2004 marked the end of an era for the Ottawa International Animation Festival (OIAF). After 28 years, the festival is going annual.
Why depart from the successful alternating year format? Well, there are benefits in funding and continuity but the main reason is that animation has changed. It’s big business now and the festival has to go big time to reflect that growth.
This puts OIAF in the tricky position of trying to serve two masters. Unlike Images, which serves a clearly independent film community, OIAF has to answer to the growing needs of the animation industry without neglecting the independents. So how will Artistic Director Chris Robinson and Managing Director Kelly Neal manage this feat?
OIAF’s success has always included a few key things: provocative films, even if you hate them; an atmosphere where animators from every facet and strata can mingle; and a good track record for keeping up with new developments. The most recent edition was no exception and as something of a transitional event, gives an essentially positive message for the future.
The 2004 film selection was dominated by one title: Chris Landreth’s Ryan (Canada, 2004), by far the most exciting thing on the screen. Former NFB filmmaker Ryan Larkin’s appearance as guest of honour was more of a mixed blessing. It was obvious that he wasn’t handling his rekindled recognition all that well. Still, it was a pleasure to see his film, Walking (Canada, 1969), on the big screen again and to know that this event and Landreth’s film were introducing him to a new generation.
Other noteworthy works included The Crab’s Revolution (Arthur de Pins, France, 2004), an entertaining film about the tragic plight of French crabs and the promising Son of Satan (SOS) (USA, 2003), J.J. Villard’s dark trip inside the mind of a bully. SOS was also honoured at the 2003 International Student Animation Festival of Ottawa (SAFO), an event that used to alternate with OIAF, beginning in 1997.
As for new developments, Ottawa 04 featured the Television Animation Conference (TAC) on one end of the spectrum and the New Media Competition on the other. TAC drew an international gathering of television producers and focused on such topics as the recent emergence of China as a consumer of new animation instead of just an overseas producer for the North American market. The New Media Competition featured films made for the Internet and Machinama films, providing an interesting if somewhat erratic overview of this lively scene.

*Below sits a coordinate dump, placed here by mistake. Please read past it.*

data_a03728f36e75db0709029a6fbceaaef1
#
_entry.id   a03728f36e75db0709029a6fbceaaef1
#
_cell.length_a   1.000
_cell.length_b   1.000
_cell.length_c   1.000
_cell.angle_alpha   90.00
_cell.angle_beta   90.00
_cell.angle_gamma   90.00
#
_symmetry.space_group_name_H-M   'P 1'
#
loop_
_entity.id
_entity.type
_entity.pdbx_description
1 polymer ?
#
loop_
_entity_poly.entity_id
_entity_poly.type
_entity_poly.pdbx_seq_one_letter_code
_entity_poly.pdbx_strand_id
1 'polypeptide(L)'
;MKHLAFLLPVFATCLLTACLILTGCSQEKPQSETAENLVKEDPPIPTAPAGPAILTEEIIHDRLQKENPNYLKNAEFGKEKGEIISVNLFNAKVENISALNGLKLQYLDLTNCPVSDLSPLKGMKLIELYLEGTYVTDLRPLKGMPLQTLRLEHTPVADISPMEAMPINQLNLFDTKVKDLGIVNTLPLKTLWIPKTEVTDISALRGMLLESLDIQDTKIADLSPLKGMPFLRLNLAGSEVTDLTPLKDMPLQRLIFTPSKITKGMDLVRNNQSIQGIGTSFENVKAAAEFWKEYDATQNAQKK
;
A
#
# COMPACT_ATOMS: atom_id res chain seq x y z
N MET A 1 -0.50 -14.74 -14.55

All this bodes well but other changes are coming and they won’t be without a price.
There will be a greater emphasis on new films and industrial events, and this will likely mean fewer retrospectives and workshops. The workshops have always given festival-goers a chance to see top people at close range. And the retrospectives are the curatorial arm of the festival, a critical, if unsung-role. Who else has the capacity to show us our history, to gather the works of significant animators—some still well known, others fallen into obscurity—and offer them on a big screen? For Robinson, the practical decision to put less emphasis on these events would clearly be made reluctantly. I’m still hoping there’s a creative approach that will ensure they remain a vital part of the festival.
The other shame is the loss of SAFO, which was just finding its feet. Though some form of student focus will be retained in the new annual event, SAFO had those qualities that reminded me of the early days of OIAF; it was a festival on a truly human scale.
As I began work on this column, I thought about the crisis two years ago when Telefilm threatened to pull funding from festivals it didn’t deem commercially relevant. Then I thought about a film like _Ryan_ and remembered that it was OIAF which brought Landreth and Larkin together in the first place.
My favourite moment at Ottawa 04 was watching Fred Crippen, the creator of Roger Ramjet, exchanging war stories with experimental animator, Robert Breer. Landreth and Larkin, Crippen and Breer—who knows what other unlikely but inspiring encounters, ones that benefit art and commerce, have been made possible at Ottawa.
It’s this kind of mix and match on every level that makes the Ottawa festival so charming. I trust OIAF will resist any pressure to sanitize itself and continue to follow its own quirky path to the big time.